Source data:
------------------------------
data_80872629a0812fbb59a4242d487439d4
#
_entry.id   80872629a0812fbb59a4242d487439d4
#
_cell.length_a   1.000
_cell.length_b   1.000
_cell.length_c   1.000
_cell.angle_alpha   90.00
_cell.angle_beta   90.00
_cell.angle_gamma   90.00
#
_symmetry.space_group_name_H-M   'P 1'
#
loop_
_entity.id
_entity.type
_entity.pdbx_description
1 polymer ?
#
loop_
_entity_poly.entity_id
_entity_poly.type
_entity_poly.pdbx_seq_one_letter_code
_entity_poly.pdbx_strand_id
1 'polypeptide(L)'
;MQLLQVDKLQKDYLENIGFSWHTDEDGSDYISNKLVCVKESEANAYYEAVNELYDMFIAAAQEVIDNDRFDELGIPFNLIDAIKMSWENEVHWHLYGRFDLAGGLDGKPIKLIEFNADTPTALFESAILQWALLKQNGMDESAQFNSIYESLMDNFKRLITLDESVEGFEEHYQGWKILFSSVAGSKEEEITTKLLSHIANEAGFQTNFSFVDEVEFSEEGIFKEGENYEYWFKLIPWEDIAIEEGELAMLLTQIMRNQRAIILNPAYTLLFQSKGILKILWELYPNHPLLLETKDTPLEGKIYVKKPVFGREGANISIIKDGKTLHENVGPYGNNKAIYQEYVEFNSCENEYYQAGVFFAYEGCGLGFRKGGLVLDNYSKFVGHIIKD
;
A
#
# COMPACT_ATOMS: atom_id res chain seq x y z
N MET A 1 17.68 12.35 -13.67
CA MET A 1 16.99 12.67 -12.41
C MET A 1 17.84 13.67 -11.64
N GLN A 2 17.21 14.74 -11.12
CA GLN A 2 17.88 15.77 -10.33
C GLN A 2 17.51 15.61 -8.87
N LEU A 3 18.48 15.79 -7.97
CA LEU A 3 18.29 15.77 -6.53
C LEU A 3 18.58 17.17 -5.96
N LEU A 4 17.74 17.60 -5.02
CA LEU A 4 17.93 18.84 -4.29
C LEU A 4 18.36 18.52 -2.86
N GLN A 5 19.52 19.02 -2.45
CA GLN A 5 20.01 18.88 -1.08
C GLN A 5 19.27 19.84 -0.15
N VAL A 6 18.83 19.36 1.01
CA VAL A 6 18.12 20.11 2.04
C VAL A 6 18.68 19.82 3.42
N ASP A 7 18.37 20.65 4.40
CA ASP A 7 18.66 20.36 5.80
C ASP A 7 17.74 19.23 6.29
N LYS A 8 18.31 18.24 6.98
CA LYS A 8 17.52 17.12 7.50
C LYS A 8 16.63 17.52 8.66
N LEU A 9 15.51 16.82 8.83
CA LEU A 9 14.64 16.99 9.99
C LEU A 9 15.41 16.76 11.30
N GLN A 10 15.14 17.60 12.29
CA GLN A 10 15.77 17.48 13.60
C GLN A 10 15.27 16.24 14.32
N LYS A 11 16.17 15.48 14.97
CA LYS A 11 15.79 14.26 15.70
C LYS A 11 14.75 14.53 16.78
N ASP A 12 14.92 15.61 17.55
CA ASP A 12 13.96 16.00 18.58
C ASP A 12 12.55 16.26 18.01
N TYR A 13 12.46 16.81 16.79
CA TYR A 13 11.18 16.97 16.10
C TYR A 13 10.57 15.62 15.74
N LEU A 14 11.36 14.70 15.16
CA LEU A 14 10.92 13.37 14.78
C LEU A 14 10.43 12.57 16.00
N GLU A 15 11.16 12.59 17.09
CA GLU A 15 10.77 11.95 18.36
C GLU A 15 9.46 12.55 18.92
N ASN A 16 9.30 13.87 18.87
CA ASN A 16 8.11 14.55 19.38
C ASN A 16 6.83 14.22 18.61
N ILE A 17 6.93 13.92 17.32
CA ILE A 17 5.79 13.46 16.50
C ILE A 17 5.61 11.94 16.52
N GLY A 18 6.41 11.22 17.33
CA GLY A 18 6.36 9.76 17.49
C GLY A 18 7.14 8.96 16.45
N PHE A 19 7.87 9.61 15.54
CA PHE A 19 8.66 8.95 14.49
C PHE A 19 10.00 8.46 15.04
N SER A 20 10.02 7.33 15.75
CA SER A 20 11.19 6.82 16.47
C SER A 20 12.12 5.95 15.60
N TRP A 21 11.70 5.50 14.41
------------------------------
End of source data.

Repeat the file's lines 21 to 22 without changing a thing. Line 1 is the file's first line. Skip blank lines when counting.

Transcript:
_entity_poly.entity_id
_entity_poly.type